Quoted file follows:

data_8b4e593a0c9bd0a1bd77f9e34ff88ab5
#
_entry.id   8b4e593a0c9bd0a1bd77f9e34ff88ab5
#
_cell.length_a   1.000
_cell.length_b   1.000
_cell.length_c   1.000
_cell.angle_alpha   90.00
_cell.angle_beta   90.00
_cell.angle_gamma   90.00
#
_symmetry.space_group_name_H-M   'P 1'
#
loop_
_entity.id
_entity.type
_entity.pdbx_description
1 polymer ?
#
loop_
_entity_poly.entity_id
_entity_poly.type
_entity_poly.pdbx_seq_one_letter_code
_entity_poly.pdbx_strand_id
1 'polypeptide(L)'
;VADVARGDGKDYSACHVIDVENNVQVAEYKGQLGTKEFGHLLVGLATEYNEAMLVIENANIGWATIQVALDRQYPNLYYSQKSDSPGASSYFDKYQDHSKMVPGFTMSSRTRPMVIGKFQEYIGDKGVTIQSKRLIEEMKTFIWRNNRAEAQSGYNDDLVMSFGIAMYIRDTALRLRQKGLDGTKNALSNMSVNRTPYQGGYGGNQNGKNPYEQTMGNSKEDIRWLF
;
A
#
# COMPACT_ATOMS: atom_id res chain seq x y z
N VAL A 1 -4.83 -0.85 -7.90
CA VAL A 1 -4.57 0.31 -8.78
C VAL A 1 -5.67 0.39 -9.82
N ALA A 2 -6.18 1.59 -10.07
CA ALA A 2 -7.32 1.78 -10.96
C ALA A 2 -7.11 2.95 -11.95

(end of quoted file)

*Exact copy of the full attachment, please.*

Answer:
data_8b4e593a0c9bd0a1bd77f9e34ff88ab5
#
_entry.id   8b4e593a0c9bd0a1bd77f9e34ff88ab5
#
_cell.length_a   1.000
_cell.length_b   1.000
_cell.length_c   1.000
_cell.angle_alpha   90.00
_cell.angle_beta   90.00
_cell.angle_gamma   90.00
#
_symmetry.space_group_name_H-M   'P 1'
#
loop_
_entity.id
_entity.type
_entity.pdbx_description
1 polymer ?
#
loop_
_entity_poly.entity_id
_entity_poly.type
_entity_poly.pdbx_seq_one_letter_code
_entity_poly.pdbx_strand_id
1 'polypeptide(L)'
;VADVARGDGKDYSACHVIDVENNVQVAEYKGQLGTKEFGHLLVGLATEYNEAMLVIENANIGWATIQVALDRQYPNLYYSQKSDSPGASSYFDKYQDHSKMVPGFTMSSRTRPMVIGKFQEYIGDKGVTIQSKRLIEEMKTFIWRNNRAEAQSGYNDDLVMSFGIAMYIRDTALRLRQKGLDGTKNALSNMSVNRTPYQGGYGGNQNGKNPYEQTMGNSKEDIRWLF
;
A
#
# COMPACT_ATOMS: atom_id res chain seq x y z
N VAL A 1 -4.83 -0.85 -7.90
CA VAL A 1 -4.57 0.31 -8.78
C VAL A 1 -5.67 0.39 -9.82
N ALA A 2 -6.18 1.59 -10.07
CA ALA A 2 -7.32 1.78 -10.96
C ALA A 2 -7.11 2.95 -11.95